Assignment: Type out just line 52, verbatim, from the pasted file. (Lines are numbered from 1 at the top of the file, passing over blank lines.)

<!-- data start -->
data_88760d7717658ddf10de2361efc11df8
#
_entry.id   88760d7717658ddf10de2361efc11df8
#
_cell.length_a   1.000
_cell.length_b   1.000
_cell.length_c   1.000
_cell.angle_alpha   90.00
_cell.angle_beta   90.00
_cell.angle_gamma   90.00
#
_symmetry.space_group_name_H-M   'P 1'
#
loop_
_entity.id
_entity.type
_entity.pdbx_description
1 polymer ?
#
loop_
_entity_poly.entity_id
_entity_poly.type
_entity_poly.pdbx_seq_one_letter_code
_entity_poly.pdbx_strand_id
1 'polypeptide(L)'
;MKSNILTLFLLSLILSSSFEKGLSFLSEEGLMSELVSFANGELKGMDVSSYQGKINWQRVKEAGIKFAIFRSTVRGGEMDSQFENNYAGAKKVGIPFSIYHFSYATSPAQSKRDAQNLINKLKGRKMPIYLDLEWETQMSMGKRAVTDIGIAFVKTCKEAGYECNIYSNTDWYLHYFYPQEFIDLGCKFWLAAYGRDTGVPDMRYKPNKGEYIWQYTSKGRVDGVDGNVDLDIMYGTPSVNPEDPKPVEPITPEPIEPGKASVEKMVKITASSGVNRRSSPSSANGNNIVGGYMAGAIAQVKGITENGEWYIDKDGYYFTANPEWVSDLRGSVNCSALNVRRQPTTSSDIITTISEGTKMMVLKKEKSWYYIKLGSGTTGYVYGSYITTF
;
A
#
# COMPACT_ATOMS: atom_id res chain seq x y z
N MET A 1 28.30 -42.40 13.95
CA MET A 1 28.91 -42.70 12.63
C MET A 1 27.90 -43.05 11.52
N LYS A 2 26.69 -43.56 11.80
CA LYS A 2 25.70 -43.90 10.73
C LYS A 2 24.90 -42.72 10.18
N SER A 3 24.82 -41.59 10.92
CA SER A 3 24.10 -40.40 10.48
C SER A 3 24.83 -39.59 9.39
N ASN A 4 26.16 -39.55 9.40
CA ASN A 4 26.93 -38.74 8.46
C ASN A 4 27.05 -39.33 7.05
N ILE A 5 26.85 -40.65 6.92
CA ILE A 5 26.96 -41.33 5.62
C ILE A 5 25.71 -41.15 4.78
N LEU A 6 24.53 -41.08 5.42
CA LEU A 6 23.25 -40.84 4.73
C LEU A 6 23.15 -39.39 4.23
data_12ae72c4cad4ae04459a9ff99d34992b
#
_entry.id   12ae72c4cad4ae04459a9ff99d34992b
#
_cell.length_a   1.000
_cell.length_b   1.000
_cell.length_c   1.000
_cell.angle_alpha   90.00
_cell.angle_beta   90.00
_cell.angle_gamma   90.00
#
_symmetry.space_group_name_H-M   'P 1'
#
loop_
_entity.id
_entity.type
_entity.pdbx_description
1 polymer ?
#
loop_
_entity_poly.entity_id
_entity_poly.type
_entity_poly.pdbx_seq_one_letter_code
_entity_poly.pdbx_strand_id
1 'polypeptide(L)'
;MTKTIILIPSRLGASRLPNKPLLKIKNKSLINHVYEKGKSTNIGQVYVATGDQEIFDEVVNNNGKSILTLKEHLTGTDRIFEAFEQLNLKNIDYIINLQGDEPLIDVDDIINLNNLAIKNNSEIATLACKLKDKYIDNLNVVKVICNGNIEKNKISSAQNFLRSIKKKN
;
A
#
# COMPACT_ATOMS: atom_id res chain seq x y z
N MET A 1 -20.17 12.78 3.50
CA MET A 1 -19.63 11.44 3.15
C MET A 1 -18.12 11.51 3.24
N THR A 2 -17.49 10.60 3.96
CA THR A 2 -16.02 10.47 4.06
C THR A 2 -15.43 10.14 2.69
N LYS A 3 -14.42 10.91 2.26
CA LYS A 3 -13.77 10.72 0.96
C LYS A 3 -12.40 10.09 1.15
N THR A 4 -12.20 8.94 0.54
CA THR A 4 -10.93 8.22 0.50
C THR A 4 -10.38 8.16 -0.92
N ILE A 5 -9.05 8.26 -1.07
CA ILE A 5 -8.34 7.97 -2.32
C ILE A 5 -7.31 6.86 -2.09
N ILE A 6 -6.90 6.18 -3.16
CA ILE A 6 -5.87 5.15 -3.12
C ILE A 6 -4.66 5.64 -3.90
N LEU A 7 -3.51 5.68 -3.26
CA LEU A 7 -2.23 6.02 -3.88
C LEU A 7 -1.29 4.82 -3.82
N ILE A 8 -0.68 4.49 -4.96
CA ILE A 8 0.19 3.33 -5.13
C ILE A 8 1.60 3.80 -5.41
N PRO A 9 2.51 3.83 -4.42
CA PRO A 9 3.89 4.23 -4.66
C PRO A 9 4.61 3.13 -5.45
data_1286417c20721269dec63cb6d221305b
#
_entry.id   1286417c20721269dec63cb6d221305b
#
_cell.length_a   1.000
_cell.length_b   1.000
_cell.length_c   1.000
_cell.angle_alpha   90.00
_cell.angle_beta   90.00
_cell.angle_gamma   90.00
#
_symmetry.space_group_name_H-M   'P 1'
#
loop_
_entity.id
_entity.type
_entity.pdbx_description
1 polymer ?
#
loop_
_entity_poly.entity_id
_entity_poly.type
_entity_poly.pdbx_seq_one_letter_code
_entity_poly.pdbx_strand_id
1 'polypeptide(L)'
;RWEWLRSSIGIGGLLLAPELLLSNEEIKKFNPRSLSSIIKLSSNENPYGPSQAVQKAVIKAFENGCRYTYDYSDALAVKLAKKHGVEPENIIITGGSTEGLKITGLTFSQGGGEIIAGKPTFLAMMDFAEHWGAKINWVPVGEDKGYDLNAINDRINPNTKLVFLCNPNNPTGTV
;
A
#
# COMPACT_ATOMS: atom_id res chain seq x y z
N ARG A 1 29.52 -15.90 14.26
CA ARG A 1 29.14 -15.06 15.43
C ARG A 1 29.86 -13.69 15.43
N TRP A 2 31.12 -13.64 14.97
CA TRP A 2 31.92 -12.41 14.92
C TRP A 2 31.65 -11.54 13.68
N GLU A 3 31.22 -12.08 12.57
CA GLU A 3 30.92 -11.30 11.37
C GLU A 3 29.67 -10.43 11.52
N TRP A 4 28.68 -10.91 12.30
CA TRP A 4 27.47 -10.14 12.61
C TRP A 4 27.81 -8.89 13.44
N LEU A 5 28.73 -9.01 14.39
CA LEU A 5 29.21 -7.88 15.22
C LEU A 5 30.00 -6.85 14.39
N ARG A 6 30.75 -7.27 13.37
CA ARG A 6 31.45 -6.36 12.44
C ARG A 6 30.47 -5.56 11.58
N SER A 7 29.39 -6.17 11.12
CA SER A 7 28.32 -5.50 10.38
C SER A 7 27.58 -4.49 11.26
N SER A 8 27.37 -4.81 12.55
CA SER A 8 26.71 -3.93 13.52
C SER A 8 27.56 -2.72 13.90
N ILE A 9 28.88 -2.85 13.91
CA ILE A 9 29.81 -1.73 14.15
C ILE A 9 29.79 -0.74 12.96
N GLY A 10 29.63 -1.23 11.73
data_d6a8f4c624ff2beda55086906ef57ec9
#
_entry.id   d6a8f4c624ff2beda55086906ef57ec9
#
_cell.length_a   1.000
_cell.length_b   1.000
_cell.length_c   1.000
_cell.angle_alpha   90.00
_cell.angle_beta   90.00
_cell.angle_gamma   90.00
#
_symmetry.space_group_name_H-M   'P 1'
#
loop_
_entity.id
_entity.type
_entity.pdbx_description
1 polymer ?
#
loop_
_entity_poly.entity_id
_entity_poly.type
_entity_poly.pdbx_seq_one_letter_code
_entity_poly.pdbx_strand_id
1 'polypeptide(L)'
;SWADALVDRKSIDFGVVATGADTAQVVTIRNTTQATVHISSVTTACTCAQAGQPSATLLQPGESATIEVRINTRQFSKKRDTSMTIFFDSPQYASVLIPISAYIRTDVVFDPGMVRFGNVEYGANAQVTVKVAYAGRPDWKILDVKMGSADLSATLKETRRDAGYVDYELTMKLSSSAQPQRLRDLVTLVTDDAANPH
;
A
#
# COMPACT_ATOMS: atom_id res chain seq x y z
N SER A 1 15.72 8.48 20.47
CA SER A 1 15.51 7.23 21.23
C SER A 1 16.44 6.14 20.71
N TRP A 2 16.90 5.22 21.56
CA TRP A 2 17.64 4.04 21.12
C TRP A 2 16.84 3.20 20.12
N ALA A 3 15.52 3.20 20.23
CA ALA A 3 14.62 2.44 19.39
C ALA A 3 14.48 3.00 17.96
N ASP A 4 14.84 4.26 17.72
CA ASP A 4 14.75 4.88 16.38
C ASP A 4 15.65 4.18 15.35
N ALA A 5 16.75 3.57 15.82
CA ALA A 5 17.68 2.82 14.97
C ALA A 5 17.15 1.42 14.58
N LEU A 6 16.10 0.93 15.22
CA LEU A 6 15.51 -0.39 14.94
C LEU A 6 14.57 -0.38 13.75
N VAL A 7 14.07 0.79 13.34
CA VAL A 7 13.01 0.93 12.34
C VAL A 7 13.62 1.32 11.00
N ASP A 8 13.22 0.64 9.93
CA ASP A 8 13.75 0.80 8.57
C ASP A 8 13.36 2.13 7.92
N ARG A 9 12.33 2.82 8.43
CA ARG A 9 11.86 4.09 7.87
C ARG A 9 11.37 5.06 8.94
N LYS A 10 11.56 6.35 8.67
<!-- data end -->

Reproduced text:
#